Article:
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Dedicated to Teachers


How to Build More Positive Teacher-Student Relationships

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Positive, supportive relationships help students develop socially and emotionally, and help you to effectively manage your classroom. In the new book Classroom Management Matters, Gianna Cassetta seeks to help you create a positive environment that can be planned, taught, and supported from the first day of school.

In today’s post adapted from the book, we'll explore some practical ways to build positive relationships with students.

Learn About Your Students’ Lives Outside of School

Never underestimate what families can and will share, regardless of their socioeconomic or cultural background. Families love to tell you all the great, quirky things about the children they live with and love. You can interview families, either by phone or in person, as an easy way to learn more about your students.

Show Children That You Will Keep Them Safe

There are few things more detrimental to any student-teacher relationship than for the child to believe the adult is not looking out for their emotional or physical well-being. Children watch us and they notice if we care if they are being treated well, unfairly, or inappropriately. Remember to always “close the loop” with children; if you say something or if they came to you with a concern, let them know you are aware and that you will take action. When an action has been taken, check in again, so that they don’t think you “did nothing.”

Validate Students’ Feelings

Feelings aren’t wrong, even if you don’t share them. When you have a student who returns from recess and her behavior is escalating, yelling that she got pushed and is going to punch someone, try empathizing out loud by giving her a mirror to her feelings. By showing empathy, you’ll make students more open to your advice on what to do next.

Spend Nontraditional Academic Time or Nonacademic Time With Students

If you really want to build a relationship with a student, you may need to show up for them in the same way you expect them to show up in your class. When you plan that next field trip, be sure the students who you need to bond with are in your group. Eat lunch with your students, and be intentional about who you eat with, and how often. These efforts aren’t a reward for good behavior and should not be withheld because of misbehavior.

Speak With Positivity and Compassion

Teaching is the one job where you have to find something to like about all of your students. Find it, and tell them. Everyone has competencies even if they aren’t the ones you want them to have. Remember to communicate with compassion and kindness, especially when you are most frustrated with a student.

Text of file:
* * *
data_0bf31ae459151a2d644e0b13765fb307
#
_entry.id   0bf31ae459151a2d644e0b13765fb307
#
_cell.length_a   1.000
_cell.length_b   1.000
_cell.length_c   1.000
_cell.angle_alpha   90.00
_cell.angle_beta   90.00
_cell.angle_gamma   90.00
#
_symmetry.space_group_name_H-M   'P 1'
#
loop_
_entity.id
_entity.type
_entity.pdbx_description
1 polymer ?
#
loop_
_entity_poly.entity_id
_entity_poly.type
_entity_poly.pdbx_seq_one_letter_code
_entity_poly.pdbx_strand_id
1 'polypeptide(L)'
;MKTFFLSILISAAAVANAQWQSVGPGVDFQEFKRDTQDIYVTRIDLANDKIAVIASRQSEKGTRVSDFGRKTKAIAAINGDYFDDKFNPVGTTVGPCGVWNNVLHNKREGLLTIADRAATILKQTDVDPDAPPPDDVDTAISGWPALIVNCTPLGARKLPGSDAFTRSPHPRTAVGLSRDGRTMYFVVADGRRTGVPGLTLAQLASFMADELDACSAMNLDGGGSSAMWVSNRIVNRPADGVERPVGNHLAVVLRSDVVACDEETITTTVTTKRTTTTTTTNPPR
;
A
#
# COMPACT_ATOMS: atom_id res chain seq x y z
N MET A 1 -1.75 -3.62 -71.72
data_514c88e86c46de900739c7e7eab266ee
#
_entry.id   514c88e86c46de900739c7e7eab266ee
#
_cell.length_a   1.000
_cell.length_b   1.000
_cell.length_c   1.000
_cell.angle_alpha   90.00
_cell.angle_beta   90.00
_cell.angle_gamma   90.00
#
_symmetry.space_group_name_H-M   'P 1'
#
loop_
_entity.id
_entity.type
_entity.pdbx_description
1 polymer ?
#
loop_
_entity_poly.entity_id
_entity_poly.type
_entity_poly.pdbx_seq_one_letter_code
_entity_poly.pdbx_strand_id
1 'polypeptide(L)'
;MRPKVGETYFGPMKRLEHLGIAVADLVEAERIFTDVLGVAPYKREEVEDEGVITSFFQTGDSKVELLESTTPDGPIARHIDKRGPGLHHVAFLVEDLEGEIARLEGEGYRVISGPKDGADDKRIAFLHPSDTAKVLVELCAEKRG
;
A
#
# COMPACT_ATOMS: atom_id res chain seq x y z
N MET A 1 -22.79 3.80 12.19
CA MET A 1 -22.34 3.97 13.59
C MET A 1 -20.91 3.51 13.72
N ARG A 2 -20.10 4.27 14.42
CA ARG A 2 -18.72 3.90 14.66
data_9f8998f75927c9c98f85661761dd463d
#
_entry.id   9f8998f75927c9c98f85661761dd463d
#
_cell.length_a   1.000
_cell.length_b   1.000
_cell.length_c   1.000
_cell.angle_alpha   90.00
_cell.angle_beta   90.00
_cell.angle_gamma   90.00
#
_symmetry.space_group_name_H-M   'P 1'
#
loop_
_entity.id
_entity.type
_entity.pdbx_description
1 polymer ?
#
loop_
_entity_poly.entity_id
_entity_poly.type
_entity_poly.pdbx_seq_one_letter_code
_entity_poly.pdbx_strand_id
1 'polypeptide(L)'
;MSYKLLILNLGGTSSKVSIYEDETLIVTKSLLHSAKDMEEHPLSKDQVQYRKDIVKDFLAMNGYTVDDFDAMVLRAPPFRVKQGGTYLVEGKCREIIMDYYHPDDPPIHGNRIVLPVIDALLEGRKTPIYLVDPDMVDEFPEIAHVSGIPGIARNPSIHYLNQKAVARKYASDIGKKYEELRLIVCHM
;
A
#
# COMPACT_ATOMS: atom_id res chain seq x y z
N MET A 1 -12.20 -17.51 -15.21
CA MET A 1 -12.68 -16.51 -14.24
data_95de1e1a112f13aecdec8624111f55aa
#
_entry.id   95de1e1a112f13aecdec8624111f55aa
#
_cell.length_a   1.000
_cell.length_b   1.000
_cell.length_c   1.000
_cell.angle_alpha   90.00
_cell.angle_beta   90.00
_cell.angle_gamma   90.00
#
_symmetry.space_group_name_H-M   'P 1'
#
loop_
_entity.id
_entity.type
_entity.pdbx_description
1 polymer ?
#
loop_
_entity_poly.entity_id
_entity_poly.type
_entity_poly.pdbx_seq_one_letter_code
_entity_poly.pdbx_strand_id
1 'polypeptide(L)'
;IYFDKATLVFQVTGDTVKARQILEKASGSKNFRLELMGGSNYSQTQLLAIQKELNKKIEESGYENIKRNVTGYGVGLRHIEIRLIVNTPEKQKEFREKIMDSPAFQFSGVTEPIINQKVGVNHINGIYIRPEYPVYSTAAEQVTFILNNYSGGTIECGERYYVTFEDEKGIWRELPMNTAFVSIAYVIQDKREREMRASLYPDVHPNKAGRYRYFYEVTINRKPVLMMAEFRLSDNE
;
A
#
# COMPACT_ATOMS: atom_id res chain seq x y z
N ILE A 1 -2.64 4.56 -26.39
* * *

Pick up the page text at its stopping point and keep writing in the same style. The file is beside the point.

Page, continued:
A positive relationship does not mean an easy one. If you think about any positive long-term relationship you have had—with a sibling, a teacher, a parent, a friend, a coworker—you can identify unavoidable difficulties. What defines the quality of the relationship isn’t just your ability to get along but your commitment to figuring things out when you don’t. Your students need you to commit to a positive relationship with them.

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With reflection questions, classroom examples, and summaries of supporting studies from researcher Brook Sawyer, Classroom Management Matters helps you become a learning leader in the classroom instead of an authority. Classroom Management Matters is out now.

Gianna Cassetta is an experienced classroom teacher, school leader, and consultant. She has worked as Director of Leadership Development for the Office of School Reform and Innovation at Denver Public Schools. She is cofounder of the Future Leaders Institute, a charter school in New York, and of SOAR Schools in Denver.

Brook Sawyer is a former middle school teacher and elementary guidance counselor. She researches the development of at-risk preschoolers by examining and enhancing teacher practice.

Posted by: Digital EditorPublished:

Topics: Classroom Management, education, Education Policy, Brook Sawyer, elementary, Gianna Cassetta, kindergarten, Middle School, Social-Emotional Learning

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